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> my simulation, using computer memory, 3d animation mathematicians/coders advice please before i meltdown, AI simulations
hazzzah
post Aug 03, 2007, 01:02 AM
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someone out there must be able to advise me on how 3d animation packages such as MAYA and AUTODESK 3D STUDIO MAX and so on, use memory during graphics processing. Someone must be the guy/gal mathematician/coder who puts the gaussian math formula somewhere and writes the function that you use when you click on "gaussian filter".

okay, all i have is a degree in pure physics (with an opics and a math modelling major thrown into it)...i had to make a few software packages for people for a while so i know some basic ASP and database stuff...

imagine being me and suddenly having an idea to code an AI simulation, knowing nothing about how to tell the computer to hold things and store values in memory, no idea what language to use, and wondering if i should hold some values in a database like SQL simply because of its indexing system making everything faster...and whether telling it stuff in VB Script will be as good as I can get...

or if i should be finding some way of coding lower down and keeping values stored in text files...i keep coming back to the thought, how do those major packages do things? it must be in the most efficient way...

at the moment I'm taking the ASP option but by rights I need help from someone, now! it's all very exciting and if anyone has spare time to offer advice, I'm Prince Charles (all ears)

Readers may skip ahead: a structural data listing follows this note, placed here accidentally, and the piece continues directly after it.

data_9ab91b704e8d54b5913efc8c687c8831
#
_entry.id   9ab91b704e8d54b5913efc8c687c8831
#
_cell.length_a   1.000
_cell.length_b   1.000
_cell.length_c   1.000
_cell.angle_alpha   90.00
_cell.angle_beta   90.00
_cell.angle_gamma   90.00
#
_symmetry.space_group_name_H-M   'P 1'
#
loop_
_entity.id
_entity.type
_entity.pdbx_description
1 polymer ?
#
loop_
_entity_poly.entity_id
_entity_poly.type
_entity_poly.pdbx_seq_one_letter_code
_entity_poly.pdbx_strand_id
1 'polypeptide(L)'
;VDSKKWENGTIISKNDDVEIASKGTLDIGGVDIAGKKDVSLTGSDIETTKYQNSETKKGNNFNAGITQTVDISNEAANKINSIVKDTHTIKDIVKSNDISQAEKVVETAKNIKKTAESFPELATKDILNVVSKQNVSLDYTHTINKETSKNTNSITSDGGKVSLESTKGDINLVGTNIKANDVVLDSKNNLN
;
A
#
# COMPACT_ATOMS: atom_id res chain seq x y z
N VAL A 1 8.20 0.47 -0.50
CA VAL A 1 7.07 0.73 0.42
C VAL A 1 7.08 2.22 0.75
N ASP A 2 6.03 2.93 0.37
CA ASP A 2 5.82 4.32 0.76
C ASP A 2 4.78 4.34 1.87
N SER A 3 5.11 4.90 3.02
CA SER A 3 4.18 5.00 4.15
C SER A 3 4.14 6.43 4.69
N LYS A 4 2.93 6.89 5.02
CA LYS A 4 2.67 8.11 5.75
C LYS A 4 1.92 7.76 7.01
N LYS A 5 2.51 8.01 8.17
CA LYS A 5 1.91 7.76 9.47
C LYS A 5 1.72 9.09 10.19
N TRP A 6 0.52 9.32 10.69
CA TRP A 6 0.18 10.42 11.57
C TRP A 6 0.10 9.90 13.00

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lucid_dream
post Aug 03, 2007, 07:47 AM
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it's likely done through C++/OpenGL
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Rick
post Aug 03, 2007, 11:36 AM
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QUOTE(hazzzah @ Aug 03, 2007, 02:02 AM) *
... it must be in the most efficient way...

It depends on what you mean by efficient: fast for the computer or fast for the programmer.

Many people today dispute the idea that AI is possible via a purely programming approach, but I am not one of them. I think AI is possible with conventional computers with the right program.

The most "efficient" programming language is assembly code, but it's difficult for programmers to conceptualize what they are doing in assembler. The C language is a higher level language that makes it easier for the programmer to remain unconfused. It's more efficient for the programmer.

C++ is a higher level language that might make it easier to program AI (with object modeling), but performance suffers. Java is an even higher level language, making it even easier to program complex systems, with even more severe performance problems.

However, as the main problem in AI programming is not speed of execution (but that is a problem), but a problem of conceptualization, I would use JAVA if I were to set out to create an AI. By the time I finished the program, I would hope that due to the action of Moore's law, the computer hardware would be there for me to run the program on.

For data storage, I would use a hierarchical object model that parallels (or somehow mimics) the structure of the English language. Mapping the object model into a relational database (such as is accessed with SQL) is possible, but not necessary.
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cerebral
post Aug 03, 2007, 12:48 PM
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for AI try LISP
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Rick
post Aug 03, 2007, 01:31 PM